There’s not a whole lot that New York Attorney General Eric Schneiderman and daily fantasy sports companies see eye to eye on.
But as they prepare to face-off in court, the state’s top law enforcement officer and the industry’s two biggest players agree on this: the legal battle comes down to a question of whether the online contests are gambling.
FanDuel Inc. and DraftKings Inc., the targets of the attorney general’s clamp-down, let their customers compete for cash prizes by drafting virtual lineups of professional athletes and scoring the real-word performance of the rosters in rapid contests as short as a day. Entry fees range from as little as a quarter to more than $10,000, and cash prizes can reach $1 million.
Mr. Schneiderman is suing to stop the companies from accepting wagers in New York, one of their largest markets. He claims the online sites are
unregulated, illegal gambling operations like an underground poker room. The companies say the charge is false and that Mr. Schneiderman has no business telling them what to do.
Next week, the two sides are facing off in court before a New York judge who is considering whether to grant an injunction sought by Mr. Schneiderman that could force the companies to suspend their New York operations.
This is just the first stage of litigation, which could take months or years to play out, if the parties don’t settle. But the big question before the judge — is it gambling or not — is the central one in the whole case.
In some ways, gambling isn’t a “I-know-it-when-I-see-it” kind of activity. It’s actually defined in New York penal law, which says:
A person engages in gambling when he stakes or risks something of value upon the outcome of a contest of chance or a future contingent event not under his control or influence, upon an agreement or understanding that he will receive something of value in the event of a certain outcome.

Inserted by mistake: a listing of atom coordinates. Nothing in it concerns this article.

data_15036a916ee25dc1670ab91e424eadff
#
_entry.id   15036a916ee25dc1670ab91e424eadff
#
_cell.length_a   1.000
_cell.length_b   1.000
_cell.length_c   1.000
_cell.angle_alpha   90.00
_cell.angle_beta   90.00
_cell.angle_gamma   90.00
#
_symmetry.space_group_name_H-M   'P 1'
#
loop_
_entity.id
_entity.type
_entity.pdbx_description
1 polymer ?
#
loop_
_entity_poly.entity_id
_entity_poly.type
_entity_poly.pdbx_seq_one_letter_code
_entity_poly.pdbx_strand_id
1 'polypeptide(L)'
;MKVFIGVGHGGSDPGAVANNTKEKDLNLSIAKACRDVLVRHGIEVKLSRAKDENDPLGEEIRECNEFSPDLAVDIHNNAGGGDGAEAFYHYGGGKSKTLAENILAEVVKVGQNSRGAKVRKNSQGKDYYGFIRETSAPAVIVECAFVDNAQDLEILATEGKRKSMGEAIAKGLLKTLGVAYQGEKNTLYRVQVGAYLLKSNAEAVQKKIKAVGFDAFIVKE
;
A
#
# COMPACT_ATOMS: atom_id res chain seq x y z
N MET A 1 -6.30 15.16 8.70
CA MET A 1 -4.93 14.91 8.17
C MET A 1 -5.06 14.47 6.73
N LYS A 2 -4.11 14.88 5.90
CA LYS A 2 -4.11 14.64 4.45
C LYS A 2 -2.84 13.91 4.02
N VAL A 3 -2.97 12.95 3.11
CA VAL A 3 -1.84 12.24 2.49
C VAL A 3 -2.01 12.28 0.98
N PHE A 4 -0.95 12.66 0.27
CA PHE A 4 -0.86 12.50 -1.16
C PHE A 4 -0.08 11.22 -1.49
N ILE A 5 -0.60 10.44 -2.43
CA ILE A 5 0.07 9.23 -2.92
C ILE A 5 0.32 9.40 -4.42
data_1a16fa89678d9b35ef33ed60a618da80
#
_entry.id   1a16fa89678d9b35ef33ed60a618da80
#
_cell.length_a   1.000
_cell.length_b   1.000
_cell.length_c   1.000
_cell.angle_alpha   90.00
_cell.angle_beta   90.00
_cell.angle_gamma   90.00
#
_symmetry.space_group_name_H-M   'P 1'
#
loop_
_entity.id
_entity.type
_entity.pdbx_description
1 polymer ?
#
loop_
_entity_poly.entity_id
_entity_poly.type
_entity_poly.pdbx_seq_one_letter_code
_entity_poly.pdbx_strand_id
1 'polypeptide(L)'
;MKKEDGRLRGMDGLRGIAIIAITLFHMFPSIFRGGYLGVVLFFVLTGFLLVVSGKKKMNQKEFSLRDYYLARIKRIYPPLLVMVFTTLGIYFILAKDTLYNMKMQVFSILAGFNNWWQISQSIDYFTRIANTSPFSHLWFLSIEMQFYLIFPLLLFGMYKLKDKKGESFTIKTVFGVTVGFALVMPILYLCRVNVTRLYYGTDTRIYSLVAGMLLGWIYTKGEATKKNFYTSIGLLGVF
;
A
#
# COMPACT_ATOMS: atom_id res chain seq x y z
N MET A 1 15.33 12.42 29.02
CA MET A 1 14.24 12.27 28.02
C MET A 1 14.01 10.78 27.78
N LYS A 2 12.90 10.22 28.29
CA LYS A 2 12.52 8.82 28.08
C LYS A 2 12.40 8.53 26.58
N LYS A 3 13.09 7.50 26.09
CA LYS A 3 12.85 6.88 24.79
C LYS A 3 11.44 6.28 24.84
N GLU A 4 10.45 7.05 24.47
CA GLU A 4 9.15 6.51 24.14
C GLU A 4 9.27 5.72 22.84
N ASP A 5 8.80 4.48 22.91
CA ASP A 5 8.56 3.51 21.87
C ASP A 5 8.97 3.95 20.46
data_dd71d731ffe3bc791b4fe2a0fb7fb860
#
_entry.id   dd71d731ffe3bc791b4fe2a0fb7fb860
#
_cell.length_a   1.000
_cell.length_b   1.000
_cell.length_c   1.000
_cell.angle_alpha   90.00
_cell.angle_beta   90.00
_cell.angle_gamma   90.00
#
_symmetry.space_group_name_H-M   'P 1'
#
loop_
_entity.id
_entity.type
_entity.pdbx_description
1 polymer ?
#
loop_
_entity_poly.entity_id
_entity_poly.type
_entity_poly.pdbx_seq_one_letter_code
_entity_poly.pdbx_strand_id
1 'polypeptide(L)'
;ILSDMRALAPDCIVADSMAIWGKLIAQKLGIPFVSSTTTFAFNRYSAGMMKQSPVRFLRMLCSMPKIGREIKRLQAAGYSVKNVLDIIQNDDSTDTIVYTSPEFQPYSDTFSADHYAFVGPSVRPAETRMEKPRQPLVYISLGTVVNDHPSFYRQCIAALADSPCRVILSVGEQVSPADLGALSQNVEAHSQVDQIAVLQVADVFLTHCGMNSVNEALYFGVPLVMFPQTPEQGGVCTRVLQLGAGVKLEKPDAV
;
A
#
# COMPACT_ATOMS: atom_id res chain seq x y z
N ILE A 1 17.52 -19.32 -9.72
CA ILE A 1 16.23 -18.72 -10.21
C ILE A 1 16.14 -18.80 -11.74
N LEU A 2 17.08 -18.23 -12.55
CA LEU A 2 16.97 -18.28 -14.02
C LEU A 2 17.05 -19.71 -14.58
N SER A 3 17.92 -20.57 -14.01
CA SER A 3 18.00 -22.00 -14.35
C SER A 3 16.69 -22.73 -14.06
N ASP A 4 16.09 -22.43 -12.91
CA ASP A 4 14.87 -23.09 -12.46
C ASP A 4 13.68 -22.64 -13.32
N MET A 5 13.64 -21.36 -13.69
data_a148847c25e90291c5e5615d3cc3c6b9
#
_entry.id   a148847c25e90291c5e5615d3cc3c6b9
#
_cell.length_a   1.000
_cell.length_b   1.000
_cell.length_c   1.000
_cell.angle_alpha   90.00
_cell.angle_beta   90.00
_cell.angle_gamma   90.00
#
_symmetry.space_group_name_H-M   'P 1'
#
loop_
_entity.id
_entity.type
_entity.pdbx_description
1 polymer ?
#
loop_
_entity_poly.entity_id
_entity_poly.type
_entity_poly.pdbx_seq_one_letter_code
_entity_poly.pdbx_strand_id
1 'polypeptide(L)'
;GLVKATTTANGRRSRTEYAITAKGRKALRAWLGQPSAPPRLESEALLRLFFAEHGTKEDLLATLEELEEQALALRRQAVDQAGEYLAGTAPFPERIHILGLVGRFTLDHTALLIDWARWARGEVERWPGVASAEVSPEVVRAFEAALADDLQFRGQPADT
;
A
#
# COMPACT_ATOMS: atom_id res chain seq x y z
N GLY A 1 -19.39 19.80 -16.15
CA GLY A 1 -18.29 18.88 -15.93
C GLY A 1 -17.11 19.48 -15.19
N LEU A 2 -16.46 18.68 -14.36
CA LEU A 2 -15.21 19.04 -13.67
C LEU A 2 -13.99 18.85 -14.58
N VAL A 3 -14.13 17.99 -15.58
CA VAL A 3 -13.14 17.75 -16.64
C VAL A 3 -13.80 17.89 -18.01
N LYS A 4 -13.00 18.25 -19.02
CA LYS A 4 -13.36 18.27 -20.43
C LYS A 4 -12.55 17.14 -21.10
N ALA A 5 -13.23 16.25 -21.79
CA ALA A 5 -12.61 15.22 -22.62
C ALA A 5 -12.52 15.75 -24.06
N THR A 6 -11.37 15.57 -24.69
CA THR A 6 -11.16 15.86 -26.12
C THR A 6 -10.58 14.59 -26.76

The words “control or influence” could be key here. Some games easily fall into one category. Chess players, at least skilled ones, can control or influence the outcome of a match. Lotto players pretty much depend on the mercy of Lady Luck.
But what about daily fantasy sports? Mr. Boies calls it a game of skill.
“Anyone who believes that DFS players don’t control how they do in the contests has never played those contests,” litigator David Boies, counsel to DraftKings, told reporters Friday. He said the best players in the industry don’t just win once but keep winning because they have more knowledge about the sport and the players.
Mr. Schneiderman’s says it’s a game of luck that most contestants lose. His office told the court in a brief filed this week:
Like any sports wager, a DFS wager depends on a “future contingent event” wholly outside the control or influence of any bettor: the real-game performance of athletes…The moment a DFS player submits a wager, he becomes a spectator whose fate is sealed by the real-game performance of athletes. The rules of DFS make this relationship crystal clear.
Don’t bet on that, Mr. Boies said. “It’s very important for us to focus on what the law says.”